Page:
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Minneapolis City Council Member Palmisano announces tear down moratorium

An example of a larger, newer house built in southwest Minneapolis.
An example of a larger, newer house built in southwest Minneapolis.
John Watne

The Minneapolis City Council has only been on the job for two months, but they have already faced one of their greatest tests since taking office in January. This issue has taken the form of housing teardowns in several neighborhoods in southwest Minneapolis. According to estimates by the city, single family building permits in the 13th Ward have skyrocketed since 2008 (for some more information,the city’s Community Planning and Economic Development department has an in-depth report on housing in Minneapolis) These permits have largely taken the form of families tearing down an older home and replacing it with a new one. Oftentimes these new homes are much bigger than the previous home, and may take up more space on the property.

The 13th Ward is represented by Council Member Linea Palmisano, who won an election in 2013 to take the seat held by Betsy Hodges, who is now mayor of Minneapolis. According to CM Palmisano, the teardown issue was the single biggest problem she heard about from people in these neighborhoods as she campaigned last year. She stated that “redevelopment occurring at levels far surpassing any in recent history…astounding to consider that there are already 31 SFH demo and rebuild projects in the pipeline for 2014 and we haven’t even hit construction season.” She also stated that these construction zones often are “not a safe environment,” especially when they are by schools. She determined that the problem areas included the neighborhoods of Linden Hills, Fulton, Armatage, Kenny, and Lynnhurst in the southwest area of Minneapolis. According to her office, “these five neighborhoods have many multiples the number of housing redevelopment as the rest of the 78 neighborhoods in our city combined.” Your Examiner spoke with several residents of these neighborhoods to get their opinions on the issue.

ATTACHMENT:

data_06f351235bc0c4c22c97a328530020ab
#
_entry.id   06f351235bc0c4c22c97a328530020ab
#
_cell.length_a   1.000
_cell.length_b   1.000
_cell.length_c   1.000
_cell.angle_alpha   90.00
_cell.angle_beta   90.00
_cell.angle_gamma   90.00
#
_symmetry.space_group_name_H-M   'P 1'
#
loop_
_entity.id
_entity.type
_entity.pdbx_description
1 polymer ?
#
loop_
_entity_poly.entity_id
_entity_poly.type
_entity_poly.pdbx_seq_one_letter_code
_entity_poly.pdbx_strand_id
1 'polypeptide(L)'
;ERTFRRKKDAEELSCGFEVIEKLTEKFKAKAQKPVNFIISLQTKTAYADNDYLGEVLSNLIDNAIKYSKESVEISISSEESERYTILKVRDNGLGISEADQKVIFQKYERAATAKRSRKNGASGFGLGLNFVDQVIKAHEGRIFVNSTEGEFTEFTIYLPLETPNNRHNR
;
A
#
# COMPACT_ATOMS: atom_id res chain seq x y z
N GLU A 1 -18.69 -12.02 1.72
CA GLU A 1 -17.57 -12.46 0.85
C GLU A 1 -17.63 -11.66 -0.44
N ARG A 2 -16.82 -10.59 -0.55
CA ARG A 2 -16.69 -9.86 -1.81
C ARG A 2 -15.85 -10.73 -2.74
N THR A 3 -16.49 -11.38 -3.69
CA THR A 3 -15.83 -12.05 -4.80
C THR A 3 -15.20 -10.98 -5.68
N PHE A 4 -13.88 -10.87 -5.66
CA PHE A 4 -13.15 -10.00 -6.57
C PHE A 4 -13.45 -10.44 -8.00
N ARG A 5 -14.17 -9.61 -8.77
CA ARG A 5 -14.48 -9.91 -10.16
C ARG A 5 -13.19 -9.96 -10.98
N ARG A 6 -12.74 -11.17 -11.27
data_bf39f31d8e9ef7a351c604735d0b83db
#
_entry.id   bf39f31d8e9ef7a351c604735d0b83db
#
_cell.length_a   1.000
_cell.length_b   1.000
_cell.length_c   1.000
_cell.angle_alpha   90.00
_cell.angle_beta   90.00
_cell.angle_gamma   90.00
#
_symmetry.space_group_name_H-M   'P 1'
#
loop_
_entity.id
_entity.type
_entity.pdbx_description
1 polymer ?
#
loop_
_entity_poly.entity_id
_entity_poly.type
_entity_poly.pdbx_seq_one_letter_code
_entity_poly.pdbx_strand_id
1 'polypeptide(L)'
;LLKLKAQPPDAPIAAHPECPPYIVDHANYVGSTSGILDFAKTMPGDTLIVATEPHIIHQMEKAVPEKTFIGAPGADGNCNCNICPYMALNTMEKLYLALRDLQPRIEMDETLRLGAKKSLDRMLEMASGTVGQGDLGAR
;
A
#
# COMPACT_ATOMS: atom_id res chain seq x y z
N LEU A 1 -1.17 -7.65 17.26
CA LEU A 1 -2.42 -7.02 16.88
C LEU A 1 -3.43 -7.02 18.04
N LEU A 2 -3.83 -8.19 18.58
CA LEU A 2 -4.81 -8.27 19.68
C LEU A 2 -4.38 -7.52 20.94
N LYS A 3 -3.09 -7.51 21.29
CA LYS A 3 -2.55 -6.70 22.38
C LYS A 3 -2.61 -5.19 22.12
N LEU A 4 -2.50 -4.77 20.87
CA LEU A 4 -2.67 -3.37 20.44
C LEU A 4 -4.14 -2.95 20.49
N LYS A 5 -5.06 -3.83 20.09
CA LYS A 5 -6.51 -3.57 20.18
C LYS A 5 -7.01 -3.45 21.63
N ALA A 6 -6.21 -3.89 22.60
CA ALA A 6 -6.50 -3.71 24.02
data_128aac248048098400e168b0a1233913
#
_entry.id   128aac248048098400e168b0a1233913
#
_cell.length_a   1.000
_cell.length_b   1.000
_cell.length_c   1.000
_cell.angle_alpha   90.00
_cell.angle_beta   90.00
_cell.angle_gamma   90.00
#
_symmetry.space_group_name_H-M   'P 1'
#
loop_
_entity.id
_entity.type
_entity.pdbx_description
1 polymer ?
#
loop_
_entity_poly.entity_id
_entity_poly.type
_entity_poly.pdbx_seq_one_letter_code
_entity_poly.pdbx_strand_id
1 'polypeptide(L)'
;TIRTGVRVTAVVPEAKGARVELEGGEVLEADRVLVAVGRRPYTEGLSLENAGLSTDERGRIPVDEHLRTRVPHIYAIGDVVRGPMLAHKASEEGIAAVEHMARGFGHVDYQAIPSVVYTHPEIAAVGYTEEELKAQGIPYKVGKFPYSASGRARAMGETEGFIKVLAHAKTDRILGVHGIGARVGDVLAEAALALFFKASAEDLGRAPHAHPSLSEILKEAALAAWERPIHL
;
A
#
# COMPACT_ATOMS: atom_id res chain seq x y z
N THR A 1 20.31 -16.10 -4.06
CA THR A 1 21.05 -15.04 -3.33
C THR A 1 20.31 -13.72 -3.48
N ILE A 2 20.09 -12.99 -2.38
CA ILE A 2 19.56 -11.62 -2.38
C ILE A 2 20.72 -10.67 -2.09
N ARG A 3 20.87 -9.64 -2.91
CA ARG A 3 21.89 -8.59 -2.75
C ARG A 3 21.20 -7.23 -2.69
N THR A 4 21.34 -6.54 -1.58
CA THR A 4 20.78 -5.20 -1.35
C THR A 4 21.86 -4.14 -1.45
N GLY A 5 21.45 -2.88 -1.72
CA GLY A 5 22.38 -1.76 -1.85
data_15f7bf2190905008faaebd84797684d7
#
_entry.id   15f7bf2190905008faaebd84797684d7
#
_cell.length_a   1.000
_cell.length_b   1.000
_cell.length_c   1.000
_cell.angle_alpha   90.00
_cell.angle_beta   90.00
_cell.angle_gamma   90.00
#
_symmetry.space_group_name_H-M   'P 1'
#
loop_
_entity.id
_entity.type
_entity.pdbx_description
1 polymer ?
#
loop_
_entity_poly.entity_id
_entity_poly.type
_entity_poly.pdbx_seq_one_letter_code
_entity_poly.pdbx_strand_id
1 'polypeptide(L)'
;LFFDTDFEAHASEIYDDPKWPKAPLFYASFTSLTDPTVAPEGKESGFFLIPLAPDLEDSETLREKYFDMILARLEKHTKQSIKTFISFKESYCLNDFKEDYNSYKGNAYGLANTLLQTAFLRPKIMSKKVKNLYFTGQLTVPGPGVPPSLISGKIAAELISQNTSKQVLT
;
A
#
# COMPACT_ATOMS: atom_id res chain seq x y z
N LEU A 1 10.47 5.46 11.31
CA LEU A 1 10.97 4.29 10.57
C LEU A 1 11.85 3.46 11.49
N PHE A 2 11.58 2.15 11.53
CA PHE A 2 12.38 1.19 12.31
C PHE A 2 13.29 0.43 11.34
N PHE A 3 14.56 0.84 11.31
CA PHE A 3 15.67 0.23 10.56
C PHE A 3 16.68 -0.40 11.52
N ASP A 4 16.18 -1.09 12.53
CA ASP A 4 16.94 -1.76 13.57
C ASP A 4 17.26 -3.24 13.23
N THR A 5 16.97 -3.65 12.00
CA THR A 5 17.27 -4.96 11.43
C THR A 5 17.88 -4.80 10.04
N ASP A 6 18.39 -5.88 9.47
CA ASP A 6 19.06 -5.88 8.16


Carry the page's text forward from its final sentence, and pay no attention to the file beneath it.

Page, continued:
Felicity Britton, executive director of the neighborhood nonprofit Linden Hills Power & Light, said that while she has been “lucky” that builders near her have been “thoughtful and responsive” she has “lived on three different streets and there's been one or more tear downs on each.” She also stated:

I've heard over and over again from other families and realtors that new families can't find homes in Linden Hills because builders are buying up everything that's reasonably priced. The smaller homes are torn down and replaced with homes in the $600-900,000 range. On my street a 1,200 sq ft house sold to a builder for $240,000. It's being replaced with a 2,630 sq ft house with no yard listed at $935,000.

Keiko Veasey, 14-year resident of Linden Hills and BLEND Award committee member, gave her view of the neighborhood leading up to the moratorium:

In the past year or so, it appeared that there were a lot of tear-downs in the neighborhood. Some of the construction sites and new houses were great, but it appeared that a good number were not designs that fit in well with the particular block they were on. I've noticed that housing stock varies quite a bit block-to-block, but that on any particular block, scale and design are relatively consistent. So, a house that is way out-of-scale on one block might actually work ok on another block of the neighborhood.